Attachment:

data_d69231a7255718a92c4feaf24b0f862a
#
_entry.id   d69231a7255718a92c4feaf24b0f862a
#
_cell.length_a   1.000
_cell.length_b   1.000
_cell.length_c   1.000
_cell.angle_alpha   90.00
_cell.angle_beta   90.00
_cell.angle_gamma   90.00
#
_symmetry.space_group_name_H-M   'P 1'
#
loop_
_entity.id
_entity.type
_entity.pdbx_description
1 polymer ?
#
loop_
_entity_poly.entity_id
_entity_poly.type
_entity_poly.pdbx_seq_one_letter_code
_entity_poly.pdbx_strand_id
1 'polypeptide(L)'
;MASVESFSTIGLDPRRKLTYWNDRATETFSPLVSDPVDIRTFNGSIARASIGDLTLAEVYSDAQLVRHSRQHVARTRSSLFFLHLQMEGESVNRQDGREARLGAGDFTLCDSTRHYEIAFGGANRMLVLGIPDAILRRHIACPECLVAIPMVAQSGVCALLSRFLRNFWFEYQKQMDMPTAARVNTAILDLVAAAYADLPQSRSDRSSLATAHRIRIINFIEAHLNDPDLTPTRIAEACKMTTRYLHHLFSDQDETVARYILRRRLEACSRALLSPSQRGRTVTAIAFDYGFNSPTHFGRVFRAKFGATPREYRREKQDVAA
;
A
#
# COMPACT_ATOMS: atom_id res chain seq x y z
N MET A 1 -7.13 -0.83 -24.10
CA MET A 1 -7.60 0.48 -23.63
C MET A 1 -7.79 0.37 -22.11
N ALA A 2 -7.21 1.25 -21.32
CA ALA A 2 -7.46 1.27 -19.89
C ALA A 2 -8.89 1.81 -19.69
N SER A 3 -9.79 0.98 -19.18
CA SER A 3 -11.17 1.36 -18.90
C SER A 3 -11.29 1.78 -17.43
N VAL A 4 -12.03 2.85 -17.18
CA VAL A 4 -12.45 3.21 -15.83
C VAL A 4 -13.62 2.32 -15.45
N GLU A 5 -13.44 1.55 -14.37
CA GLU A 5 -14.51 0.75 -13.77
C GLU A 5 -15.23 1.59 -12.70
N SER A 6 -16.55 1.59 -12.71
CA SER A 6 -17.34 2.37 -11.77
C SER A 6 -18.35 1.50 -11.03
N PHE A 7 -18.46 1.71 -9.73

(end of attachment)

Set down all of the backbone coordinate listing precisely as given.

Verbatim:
data_d69231a7255718a92c4feaf24b0f862a
#
_entry.id   d69231a7255718a92c4feaf24b0f862a
#
_cell.length_a   1.000
_cell.length_b   1.000
_cell.length_c   1.000
_cell.angle_alpha   90.00
_cell.angle_beta   90.00
_cell.angle_gamma   90.00
#
_symmetry.space_group_name_H-M   'P 1'
#
loop_
_entity.id
_entity.type
_entity.pdbx_description
1 polymer ?
#
loop_
_entity_poly.entity_id
_entity_poly.type
_entity_poly.pdbx_seq_one_letter_code
_entity_poly.pdbx_strand_id
1 'polypeptide(L)'
;MASVESFSTIGLDPRRKLTYWNDRATETFSPLVSDPVDIRTFNGSIARASIGDLTLAEVYSDAQLVRHSRQHVARTRSSLFFLHLQMEGESVNRQDGREARLGAGDFTLCDSTRHYEIAFGGANRMLVLGIPDAILRRHIACPECLVAIPMVAQSGVCALLSRFLRNFWFEYQKQMDMPTAARVNTAILDLVAAAYADLPQSRSDRSSLATAHRIRIINFIEAHLNDPDLTPTRIAEACKMTTRYLHHLFSDQDETVARYILRRRLEACSRALLSPSQRGRTVTAIAFDYGFNSPTHFGRVFRAKFGATPREYRREKQDVAA
;
A
#
# COMPACT_ATOMS: atom_id res chain seq x y z
N MET A 1 -7.13 -0.83 -24.10
CA MET A 1 -7.60 0.48 -23.63
C MET A 1 -7.79 0.37 -22.11
N ALA A 2 -7.21 1.25 -21.32
CA ALA A 2 -7.46 1.27 -19.89
C ALA A 2 -8.89 1.81 -19.69
N SER A 3 -9.79 0.98 -19.18
CA SER A 3 -11.17 1.36 -18.90
C SER A 3 -11.29 1.78 -17.43
N VAL A 4 -12.03 2.85 -17.18
CA VAL A 4 -12.45 3.21 -15.83
C VAL A 4 -13.62 2.32 -15.45
N GLU A 5 -13.44 1.55 -14.37
CA GLU A 5 -14.51 0.75 -13.77
C GLU A 5 -15.23 1.59 -12.70
N SER A 6 -16.55 1.59 -12.71
CA SER A 6 -17.34 2.37 -11.77
C SER A 6 -18.35 1.50 -11.03
N PHE A 7 -18.46 1.71 -9.73